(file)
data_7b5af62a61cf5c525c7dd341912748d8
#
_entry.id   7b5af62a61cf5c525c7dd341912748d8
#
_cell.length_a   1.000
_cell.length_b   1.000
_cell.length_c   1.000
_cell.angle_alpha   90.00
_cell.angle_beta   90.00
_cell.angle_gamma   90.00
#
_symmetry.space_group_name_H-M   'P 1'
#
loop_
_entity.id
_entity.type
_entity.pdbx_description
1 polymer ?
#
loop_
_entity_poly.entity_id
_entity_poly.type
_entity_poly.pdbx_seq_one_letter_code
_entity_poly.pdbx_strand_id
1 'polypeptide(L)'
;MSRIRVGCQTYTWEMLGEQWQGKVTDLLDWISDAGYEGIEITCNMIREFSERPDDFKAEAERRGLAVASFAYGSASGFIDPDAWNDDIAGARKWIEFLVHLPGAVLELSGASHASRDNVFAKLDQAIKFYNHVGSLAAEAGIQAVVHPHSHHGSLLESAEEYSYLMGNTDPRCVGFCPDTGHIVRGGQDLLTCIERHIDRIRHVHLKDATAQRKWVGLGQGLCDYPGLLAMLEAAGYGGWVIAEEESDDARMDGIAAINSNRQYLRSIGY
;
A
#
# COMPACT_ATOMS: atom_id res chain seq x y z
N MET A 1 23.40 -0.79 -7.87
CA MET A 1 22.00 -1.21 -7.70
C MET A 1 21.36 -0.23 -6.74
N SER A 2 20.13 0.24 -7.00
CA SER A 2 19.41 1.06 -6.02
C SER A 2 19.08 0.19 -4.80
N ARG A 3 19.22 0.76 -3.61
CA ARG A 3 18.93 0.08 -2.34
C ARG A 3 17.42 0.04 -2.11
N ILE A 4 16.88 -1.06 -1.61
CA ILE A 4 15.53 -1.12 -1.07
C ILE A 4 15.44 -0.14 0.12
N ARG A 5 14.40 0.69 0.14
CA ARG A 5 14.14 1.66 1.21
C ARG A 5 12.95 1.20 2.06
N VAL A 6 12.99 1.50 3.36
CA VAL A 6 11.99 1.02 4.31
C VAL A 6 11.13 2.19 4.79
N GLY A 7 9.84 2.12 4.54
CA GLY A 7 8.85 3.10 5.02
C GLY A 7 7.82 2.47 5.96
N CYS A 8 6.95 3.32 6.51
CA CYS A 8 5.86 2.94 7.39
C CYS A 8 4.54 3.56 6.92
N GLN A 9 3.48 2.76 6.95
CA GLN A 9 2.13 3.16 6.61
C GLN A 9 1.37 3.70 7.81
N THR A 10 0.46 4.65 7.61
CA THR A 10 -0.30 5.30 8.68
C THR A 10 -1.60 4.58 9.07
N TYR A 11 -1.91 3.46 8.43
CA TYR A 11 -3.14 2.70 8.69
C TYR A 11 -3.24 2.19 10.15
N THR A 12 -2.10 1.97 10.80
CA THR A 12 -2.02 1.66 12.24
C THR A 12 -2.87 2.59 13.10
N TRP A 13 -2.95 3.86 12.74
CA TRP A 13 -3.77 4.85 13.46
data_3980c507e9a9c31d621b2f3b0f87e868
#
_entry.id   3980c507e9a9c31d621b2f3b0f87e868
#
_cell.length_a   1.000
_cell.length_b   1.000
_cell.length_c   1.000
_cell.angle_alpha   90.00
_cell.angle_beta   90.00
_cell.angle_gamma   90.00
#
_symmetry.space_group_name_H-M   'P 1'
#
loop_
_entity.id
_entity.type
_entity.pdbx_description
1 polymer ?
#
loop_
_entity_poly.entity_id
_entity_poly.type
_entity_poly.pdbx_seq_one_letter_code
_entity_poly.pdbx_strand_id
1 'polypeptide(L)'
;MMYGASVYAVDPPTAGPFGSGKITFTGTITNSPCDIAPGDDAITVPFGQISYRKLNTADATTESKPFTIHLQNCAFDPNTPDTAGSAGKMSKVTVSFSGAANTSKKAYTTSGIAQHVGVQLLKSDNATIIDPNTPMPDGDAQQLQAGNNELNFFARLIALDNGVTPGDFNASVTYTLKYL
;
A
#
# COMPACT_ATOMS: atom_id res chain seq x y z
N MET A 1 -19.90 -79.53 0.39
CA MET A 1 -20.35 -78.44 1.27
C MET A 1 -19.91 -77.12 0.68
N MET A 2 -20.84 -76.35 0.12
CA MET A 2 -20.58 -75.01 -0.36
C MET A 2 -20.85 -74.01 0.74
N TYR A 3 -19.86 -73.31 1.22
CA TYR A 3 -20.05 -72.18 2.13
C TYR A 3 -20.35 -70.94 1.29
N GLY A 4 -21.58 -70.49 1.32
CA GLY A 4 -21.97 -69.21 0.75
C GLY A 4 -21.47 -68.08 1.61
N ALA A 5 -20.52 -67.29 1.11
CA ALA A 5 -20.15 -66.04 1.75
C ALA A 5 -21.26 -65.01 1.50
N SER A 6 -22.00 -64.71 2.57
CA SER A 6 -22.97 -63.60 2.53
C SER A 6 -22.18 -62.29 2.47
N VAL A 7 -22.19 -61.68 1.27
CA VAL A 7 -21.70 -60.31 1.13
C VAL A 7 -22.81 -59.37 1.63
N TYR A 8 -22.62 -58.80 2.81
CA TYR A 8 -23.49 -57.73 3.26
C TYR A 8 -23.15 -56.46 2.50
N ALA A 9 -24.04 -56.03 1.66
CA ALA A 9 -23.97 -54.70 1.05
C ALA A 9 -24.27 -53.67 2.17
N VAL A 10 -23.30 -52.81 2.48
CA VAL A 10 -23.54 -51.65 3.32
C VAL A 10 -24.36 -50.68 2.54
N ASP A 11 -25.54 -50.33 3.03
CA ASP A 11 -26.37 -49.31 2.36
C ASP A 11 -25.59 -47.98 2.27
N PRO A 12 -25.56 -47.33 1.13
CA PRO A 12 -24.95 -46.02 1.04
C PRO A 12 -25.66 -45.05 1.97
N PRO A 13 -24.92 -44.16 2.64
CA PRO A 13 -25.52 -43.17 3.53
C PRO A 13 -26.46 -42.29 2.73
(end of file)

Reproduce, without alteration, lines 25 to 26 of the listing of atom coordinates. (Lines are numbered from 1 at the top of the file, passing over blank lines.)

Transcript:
1 'polypeptide(L)'
;MSRIRVGCQTYTWEMLGEQWQGKVTDLLDWISDAGYEGIEITCNMIREFSERPDDFKAEAERRGLAVASFAYGSASGFIDPDAWNDDIAGARKWIEFLVHLPGAVLELSGASHASRDNVFAKLDQAIKFYNHVGSLAAEAGIQAVVHPHSHHGSLLESAEEYSYLMGNTDPRCVGFCPDTGHIVRGGQDLLTCIERHIDRIRHVHLKDATAQRKWVGLGQGLCDYPGLLAMLEAAGYGGWVIAEEESDDARMDGIAAINSNRQYLRSIGY